Molding problems manifest themselves in many ways, from visual defects like burn marks, to physical problems such as delamination. This category of defects covers that broad group not caused primarily by cooling or flow problems.
Air traps occur when converging flow fronts surround and trap a bubble of air.
A brittle molded part has a tendency to break or crack.
Burn marks are small, dark or black spots on the part's surface.
Cracking can cause part failure, a short part life and be visually unacceptable.
Delamination, sometimes referred to as lamination or layering, is a defect in which the surface of a molded part can be peeled off layer by layer.
Dimensional variation is characterized by the molded part dimension varying from batch to batch, or from shot to shot while the machine settings remain the same.
Discoloration is a color defect characterized by a molded part's color having changed from the original material color.
In most cases, excessive part weight is an undesirable molding characteristic.
Fish eyes are a surface defect that results from unmelted material being pushed with the melt stream into the cavity and appearing on the surface of a molded part.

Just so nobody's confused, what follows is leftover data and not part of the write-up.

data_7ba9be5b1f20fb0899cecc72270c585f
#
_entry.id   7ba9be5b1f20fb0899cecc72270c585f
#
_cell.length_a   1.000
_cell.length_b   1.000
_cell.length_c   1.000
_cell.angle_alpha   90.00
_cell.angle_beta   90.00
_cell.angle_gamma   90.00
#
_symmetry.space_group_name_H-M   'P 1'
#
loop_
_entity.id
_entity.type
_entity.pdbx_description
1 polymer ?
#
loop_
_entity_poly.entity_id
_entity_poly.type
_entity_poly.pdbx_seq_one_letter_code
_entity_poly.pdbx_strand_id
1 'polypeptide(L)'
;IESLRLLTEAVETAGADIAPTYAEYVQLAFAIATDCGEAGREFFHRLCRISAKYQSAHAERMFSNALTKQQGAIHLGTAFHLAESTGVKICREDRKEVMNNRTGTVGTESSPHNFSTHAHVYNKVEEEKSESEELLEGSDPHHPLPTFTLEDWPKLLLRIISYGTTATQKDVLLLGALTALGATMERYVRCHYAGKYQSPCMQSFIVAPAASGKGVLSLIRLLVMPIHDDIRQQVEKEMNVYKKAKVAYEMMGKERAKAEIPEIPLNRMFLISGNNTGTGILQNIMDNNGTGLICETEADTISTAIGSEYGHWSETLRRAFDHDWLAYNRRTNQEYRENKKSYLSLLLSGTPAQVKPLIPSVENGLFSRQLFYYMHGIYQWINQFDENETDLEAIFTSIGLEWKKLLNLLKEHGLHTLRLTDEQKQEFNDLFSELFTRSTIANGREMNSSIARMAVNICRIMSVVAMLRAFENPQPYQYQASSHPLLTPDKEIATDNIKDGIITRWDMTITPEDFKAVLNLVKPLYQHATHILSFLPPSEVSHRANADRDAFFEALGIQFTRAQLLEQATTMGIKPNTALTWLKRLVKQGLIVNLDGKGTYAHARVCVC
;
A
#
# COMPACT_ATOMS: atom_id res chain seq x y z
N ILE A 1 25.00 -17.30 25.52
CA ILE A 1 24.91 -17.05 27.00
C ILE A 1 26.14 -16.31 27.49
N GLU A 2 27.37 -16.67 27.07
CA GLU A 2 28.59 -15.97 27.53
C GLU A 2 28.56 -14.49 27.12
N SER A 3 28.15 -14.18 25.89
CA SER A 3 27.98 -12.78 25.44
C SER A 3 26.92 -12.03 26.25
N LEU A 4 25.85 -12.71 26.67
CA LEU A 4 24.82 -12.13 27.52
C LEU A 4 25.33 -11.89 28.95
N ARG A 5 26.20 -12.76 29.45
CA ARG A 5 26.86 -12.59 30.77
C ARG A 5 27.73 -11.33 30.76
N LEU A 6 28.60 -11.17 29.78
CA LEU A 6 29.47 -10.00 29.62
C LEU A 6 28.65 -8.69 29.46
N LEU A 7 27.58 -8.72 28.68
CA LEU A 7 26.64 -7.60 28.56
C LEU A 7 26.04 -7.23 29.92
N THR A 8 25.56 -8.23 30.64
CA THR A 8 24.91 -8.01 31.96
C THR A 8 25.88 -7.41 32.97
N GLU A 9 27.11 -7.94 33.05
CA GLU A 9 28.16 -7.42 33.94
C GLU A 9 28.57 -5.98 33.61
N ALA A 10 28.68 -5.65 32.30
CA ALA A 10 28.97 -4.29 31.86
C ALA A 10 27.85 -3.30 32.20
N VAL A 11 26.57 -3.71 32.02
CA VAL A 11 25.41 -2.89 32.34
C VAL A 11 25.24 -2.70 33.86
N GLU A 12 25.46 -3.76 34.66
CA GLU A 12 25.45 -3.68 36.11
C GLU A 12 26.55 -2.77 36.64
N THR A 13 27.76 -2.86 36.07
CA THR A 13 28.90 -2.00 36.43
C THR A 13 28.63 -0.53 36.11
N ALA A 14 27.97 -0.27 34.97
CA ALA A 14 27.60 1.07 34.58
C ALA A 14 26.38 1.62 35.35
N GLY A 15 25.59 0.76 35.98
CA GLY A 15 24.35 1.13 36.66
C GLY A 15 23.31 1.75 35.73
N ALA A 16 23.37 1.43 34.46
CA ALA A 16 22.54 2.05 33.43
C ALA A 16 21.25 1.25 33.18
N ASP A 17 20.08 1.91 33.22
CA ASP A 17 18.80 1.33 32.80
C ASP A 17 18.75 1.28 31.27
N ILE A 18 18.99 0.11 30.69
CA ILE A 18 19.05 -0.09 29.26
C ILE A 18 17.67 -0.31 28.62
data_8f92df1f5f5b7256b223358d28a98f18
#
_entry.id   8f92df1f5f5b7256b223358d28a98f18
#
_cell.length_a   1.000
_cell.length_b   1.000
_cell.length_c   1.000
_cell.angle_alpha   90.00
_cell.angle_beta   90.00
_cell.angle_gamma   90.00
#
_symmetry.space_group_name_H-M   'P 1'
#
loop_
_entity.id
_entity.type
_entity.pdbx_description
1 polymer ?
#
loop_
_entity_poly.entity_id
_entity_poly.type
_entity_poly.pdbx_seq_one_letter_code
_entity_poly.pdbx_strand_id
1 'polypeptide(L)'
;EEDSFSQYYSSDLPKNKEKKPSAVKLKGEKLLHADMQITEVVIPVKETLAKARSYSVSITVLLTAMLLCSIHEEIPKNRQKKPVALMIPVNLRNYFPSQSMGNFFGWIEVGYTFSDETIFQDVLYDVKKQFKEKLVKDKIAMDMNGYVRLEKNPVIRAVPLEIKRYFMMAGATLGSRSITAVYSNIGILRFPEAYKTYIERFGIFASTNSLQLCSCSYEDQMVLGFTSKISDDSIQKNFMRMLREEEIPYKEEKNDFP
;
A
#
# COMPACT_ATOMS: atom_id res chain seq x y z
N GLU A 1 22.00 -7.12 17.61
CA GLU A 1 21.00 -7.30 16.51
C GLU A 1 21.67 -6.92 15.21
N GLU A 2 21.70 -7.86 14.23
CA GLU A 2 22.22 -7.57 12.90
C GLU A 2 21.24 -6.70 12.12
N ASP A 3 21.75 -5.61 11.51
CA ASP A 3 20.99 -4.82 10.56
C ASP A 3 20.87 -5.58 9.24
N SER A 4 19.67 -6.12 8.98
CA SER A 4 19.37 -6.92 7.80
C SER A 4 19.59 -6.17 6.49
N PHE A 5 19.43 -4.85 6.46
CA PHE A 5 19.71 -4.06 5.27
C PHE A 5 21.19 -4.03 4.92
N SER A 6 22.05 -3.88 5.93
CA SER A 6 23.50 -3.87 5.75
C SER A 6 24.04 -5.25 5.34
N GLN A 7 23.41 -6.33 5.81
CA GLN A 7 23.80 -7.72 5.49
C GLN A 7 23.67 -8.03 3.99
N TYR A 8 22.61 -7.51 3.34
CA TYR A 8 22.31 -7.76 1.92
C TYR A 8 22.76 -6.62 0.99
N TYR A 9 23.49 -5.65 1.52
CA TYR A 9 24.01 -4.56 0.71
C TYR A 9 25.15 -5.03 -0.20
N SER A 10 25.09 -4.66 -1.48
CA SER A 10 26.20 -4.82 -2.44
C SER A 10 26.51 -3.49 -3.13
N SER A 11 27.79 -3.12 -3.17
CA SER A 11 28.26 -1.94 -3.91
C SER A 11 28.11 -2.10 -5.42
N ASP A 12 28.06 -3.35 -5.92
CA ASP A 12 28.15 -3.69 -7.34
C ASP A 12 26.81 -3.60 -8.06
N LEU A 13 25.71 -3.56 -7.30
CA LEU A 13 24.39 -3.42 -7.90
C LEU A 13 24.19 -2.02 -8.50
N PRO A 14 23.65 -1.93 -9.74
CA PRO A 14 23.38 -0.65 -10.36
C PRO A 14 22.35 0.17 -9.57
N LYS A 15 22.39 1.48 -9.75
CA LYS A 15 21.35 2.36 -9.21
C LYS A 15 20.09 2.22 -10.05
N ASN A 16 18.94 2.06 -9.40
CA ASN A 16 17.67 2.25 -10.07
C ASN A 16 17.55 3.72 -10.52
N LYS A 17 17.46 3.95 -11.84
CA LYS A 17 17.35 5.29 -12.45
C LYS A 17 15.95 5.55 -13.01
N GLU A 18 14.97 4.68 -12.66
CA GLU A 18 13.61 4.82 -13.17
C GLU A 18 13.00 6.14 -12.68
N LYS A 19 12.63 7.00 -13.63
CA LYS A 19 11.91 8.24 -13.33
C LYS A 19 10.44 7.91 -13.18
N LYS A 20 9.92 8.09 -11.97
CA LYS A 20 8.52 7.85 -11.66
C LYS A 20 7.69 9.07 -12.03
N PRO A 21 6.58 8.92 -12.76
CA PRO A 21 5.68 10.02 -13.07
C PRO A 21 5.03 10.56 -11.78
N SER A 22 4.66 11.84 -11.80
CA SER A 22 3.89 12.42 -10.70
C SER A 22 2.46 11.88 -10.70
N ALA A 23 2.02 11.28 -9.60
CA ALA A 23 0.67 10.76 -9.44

Flashing occurs when a thin layer of material is forced out of the mold cavity at the parting line or ejector pins location.
A flow mark or halo, is a surface defect in which circular ripples or wavelets appear near the gate.
Jetting occurs when polymer melt is pushed at a high velocity through restrictive areas, such as the nozzle, runners, or gates; or into open, thicker areas, without forming contact with the mold wall.
A short shot is the incomplete filling of a mold cavity which results in the production of an incomplete part.
Sink marks and voids both result from localized shrinkage of the material at thick sections without sufficient compensation.
A weld or meld line on plastic parts can cause structural problems and/or be visibly unacceptable.